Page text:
100731: The Client's Theory of Change: Consulting the Client in the Integrative Process

About the Course:

This article casts a critical eye upon the integration literature and asserts that, like psychotherapy, the client has been woefully left out of the therapeutic process. An alternative that privileges the client’s voice as the source of wisdom and solution is presented. It is proposed that conducting therapy within the context of the client’s own theory of change offers ways of integrating multiple therapy perspectives. An argument is made for not only recasting the client as the star of the drama of therapy, but also giving the heroic client directorial control of the action as it unfolds.

Authors

Barry L. Duncan, Psy.D.; Scott D. Miller, Ph.D.

About the Authors:

Dr. Duncan is a therapist, trainer, and researcher with over 17,000 hours of clinical experience. He is co Director of the Institute for the Study of Therapeutic Change (ISTC) and practices in Boca Raton, Florida. Dr. Duncan has received numerous awards for his contributions to the mental health field, including the Wright State University School of Professional Psychology’s first annual “Outstanding Alumnus Award,” the Menninger Foundation’s 15th Annual Award for Scientific Writing for the book The Heart and Soul of Change, and the Psychotherapy Networker “20th Anniversary All Time Top Ten Award” for the article “Exposing the Mythmakers,” recognizing it as one of the most influential features in the magazine’s history. Barry has over one hundred publications, including thirteen books.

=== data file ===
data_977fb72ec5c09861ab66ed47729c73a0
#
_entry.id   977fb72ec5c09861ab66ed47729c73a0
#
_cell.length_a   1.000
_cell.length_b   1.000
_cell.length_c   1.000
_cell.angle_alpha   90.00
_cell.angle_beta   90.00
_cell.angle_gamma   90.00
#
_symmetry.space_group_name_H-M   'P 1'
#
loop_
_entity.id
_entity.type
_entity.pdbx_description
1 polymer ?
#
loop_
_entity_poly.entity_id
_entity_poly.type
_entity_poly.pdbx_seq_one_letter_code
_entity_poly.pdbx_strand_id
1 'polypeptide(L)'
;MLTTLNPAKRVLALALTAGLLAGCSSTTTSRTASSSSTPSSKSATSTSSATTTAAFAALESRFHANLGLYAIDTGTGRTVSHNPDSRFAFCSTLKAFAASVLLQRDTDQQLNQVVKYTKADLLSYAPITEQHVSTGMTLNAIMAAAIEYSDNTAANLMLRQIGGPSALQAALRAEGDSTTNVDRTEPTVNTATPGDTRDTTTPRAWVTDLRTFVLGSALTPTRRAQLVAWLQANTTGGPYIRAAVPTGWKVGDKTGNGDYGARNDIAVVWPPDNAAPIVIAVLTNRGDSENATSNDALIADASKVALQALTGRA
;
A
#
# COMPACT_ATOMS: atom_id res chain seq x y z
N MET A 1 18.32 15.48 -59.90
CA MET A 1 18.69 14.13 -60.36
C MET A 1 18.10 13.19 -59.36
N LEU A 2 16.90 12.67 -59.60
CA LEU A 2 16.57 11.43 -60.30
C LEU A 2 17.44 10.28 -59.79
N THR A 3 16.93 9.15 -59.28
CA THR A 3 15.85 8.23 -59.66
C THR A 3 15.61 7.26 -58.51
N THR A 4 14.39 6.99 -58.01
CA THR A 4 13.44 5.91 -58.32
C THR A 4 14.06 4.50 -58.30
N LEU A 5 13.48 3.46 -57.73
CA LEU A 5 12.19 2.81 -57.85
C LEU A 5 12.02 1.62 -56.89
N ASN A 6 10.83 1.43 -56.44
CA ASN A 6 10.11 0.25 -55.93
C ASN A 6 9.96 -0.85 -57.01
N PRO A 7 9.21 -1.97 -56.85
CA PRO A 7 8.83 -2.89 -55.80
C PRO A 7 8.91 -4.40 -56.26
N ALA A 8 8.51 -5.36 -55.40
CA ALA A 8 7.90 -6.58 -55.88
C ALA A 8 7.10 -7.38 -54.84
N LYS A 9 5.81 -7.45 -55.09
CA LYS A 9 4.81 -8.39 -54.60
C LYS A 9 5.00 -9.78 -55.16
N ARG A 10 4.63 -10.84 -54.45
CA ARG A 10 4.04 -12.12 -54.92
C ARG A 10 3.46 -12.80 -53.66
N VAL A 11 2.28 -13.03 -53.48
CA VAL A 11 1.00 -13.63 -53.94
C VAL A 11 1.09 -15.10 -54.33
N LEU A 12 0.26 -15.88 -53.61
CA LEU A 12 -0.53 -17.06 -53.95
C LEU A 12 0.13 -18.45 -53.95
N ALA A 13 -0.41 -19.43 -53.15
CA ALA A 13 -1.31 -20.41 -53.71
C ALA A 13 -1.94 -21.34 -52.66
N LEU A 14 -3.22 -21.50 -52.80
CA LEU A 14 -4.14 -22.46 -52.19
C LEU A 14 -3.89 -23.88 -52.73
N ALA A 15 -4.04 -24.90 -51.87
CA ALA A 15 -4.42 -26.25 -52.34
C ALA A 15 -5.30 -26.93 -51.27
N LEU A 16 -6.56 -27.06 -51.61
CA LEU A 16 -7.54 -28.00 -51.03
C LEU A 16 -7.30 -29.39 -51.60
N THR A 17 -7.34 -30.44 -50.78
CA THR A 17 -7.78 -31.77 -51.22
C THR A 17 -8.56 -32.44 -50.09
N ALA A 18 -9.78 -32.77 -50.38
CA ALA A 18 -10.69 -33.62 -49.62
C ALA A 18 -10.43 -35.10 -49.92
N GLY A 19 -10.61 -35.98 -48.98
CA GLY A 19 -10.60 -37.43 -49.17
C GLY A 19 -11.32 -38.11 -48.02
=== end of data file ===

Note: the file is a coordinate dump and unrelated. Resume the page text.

Dr. Miller is a therapist, lecturer and trainer on client-directed, outcome-informed clinical work and other time-sensitive therapeutic approaches. For three years, he co-directed Problems to Solutions, Inc.–a clinic specializing in the treatment of the homeless and other traditionally under served populations. Most recently, Dr. Miller co-founded the Institute for the Study of Therapeutic Change and works pro-bono at a clinic dedicated to serving the under served. He is the author of many papers and seven books.

Recommended For:

This advanced course is recommended for social workers, counselors, psychologists, and other human services and behavioral health professionals who seek knowledge about the client and the therapeutic change process.

Course Objectives:

  1. identify practical guidelines for learning the client’s theory of change.

  2. identify evidence that the client’s theory of change is essential to psychotherapy outcome.

  3. describe some of the ways that the client has been left out of the therapeutic process and the psychotherapy integration movement.

Exam Questions

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